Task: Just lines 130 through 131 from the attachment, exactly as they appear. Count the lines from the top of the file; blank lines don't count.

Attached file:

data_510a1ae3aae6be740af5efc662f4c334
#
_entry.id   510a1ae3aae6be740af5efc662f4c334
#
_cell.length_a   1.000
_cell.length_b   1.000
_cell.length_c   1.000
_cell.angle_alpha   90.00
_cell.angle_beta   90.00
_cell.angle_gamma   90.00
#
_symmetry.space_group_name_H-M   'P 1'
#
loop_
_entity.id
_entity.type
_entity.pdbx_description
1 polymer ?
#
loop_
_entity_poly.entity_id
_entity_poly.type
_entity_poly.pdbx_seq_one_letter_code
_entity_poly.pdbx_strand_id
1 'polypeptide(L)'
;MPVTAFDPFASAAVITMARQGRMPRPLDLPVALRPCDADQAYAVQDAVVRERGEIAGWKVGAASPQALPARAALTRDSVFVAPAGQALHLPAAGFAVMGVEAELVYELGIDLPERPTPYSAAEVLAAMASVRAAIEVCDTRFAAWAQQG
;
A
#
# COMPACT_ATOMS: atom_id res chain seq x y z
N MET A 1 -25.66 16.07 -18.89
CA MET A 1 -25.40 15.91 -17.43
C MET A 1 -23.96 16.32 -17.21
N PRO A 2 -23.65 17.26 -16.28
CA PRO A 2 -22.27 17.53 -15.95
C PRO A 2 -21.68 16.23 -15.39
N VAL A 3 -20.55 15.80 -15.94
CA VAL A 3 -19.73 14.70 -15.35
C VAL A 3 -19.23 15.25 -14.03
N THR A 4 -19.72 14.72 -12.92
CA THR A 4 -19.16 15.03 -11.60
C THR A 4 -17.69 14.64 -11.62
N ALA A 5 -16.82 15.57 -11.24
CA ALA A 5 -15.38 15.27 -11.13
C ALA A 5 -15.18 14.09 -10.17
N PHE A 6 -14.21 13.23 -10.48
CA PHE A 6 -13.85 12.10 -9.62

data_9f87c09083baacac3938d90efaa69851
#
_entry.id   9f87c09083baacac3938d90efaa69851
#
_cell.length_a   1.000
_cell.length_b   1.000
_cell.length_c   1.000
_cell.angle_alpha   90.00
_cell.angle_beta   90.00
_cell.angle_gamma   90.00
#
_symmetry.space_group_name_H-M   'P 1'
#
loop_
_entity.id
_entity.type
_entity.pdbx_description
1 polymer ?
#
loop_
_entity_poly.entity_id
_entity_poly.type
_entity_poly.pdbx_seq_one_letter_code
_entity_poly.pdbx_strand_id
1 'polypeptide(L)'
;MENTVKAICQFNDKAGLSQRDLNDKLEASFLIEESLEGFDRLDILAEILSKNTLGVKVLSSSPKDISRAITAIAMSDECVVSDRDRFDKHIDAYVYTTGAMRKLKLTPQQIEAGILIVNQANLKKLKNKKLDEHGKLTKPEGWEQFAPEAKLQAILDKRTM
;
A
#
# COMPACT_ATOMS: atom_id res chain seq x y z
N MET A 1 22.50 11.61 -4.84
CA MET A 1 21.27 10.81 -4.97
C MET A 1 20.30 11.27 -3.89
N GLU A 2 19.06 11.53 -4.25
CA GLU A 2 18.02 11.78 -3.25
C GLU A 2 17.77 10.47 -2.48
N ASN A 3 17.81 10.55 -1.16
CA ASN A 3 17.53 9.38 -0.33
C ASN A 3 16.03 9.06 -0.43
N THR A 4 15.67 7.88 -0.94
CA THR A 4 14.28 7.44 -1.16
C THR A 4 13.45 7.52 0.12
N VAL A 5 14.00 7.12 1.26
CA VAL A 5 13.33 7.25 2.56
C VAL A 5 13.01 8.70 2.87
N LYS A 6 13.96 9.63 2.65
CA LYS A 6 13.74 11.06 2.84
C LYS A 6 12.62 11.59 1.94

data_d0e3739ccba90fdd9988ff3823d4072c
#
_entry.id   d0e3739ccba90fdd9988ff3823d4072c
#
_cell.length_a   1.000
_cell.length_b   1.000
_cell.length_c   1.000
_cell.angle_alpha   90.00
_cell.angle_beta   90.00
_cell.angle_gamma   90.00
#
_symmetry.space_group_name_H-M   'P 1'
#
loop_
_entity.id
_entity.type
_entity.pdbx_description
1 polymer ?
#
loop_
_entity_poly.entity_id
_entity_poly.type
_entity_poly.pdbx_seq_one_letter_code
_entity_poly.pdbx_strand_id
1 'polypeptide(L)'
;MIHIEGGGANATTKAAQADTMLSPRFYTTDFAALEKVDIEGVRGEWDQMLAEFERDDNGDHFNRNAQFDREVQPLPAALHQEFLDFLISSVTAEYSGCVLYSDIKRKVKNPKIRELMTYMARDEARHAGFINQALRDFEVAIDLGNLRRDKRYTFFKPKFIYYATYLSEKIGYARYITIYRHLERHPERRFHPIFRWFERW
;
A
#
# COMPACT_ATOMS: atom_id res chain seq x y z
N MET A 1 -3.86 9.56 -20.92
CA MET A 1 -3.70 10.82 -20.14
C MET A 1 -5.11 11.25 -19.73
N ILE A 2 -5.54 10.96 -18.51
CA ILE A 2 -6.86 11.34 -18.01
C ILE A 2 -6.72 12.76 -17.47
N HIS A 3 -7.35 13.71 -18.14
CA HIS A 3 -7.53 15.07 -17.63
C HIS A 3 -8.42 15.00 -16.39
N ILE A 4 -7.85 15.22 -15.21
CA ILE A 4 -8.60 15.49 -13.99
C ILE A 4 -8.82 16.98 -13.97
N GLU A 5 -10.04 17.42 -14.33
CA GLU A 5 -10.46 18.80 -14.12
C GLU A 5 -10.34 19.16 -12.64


CA ILE A 2 -6.86 11.34 -18.01
C ILE A 2 -6.72 12.76 -17.47